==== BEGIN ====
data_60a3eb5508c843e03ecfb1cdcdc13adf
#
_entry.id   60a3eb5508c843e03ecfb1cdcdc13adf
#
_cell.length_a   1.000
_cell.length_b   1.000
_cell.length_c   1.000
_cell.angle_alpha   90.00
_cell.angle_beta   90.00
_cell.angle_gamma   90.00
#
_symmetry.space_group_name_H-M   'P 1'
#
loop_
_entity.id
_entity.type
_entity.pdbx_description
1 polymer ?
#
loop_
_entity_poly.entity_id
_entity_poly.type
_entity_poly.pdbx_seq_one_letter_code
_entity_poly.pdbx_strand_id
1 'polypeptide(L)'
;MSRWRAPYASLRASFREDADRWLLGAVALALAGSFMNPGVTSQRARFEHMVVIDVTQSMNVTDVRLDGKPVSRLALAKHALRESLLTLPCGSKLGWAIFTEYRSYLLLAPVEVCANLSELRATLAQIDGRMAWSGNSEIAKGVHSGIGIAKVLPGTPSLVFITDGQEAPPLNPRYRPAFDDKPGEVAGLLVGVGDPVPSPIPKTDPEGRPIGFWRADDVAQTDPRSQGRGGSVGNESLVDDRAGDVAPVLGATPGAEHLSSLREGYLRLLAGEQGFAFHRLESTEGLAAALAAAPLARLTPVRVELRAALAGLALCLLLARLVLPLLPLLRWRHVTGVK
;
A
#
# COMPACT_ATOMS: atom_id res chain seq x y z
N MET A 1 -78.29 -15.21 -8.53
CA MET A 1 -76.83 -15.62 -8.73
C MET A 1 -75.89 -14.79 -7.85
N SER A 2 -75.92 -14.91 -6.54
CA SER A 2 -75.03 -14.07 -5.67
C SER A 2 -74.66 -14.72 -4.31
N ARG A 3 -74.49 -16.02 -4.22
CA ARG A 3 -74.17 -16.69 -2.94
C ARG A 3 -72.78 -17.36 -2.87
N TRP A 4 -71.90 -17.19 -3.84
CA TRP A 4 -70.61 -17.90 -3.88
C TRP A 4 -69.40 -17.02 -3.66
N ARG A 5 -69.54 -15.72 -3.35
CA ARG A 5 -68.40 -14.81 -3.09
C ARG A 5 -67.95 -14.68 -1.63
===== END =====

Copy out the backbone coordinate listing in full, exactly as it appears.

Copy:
data_60a3eb5508c843e03ecfb1cdcdc13adf
#
_entry.id   60a3eb5508c843e03ecfb1cdcdc13adf
#
_cell.length_a   1.000
_cell.length_b   1.000
_cell.length_c   1.000
_cell.angle_alpha   90.00
_cell.angle_beta   90.00
_cell.angle_gamma   90.00
#
_symmetry.space_group_name_H-M   'P 1'
#
loop_
_entity.id
_entity.type
_entity.pdbx_description
1 polymer ?
#
loop_
_entity_poly.entity_id
_entity_poly.type
_entity_poly.pdbx_seq_one_letter_code
_entity_poly.pdbx_strand_id
1 'polypeptide(L)'
;MSRWRAPYASLRASFREDADRWLLGAVALALAGSFMNPGVTSQRARFEHMVVIDVTQSMNVTDVRLDGKPVSRLALAKHALRESLLTLPCGSKLGWAIFTEYRSYLLLAPVEVCANLSELRATLAQIDGRMAWSGNSEIAKGVHSGIGIAKVLPGTPSLVFITDGQEAPPLNPRYRPAFDDKPGEVAGLLVGVGDPVPSPIPKTDPEGRPIGFWRADDVAQTDPRSQGRGGSVGNESLVDDRAGDVAPVLGATPGAEHLSSLREGYLRLLAGEQGFAFHRLESTEGLAAALAAAPLARLTPVRVELRAALAGLALCLLLARLVLPLLPLLRWRHVTGVK
;
A
#
# COMPACT_ATOMS: atom_id res chain seq x y z
N MET A 1 -78.29 -15.21 -8.53
CA MET A 1 -76.83 -15.62 -8.73
C MET A 1 -75.89 -14.79 -7.85
N SER A 2 -75.92 -14.91 -6.54
CA SER A 2 -75.03 -14.07 -5.67
C SER A 2 -74.66 -14.72 -4.31
N ARG A 3 -74.49 -16.02 -4.22
CA ARG A 3 -74.17 -16.69 -2.94
C ARG A 3 -72.78 -17.36 -2.87
N TRP A 4 -71.90 -17.19 -3.84
CA TRP A 4 -70.61 -17.90 -3.88
C TRP A 4 -69.40 -17.02 -3.66
N ARG A 5 -69.54 -15.72 -3.35
CA ARG A 5 -68.40 -14.81 -3.09
C ARG A 5 -67.95 -14.68 -1.63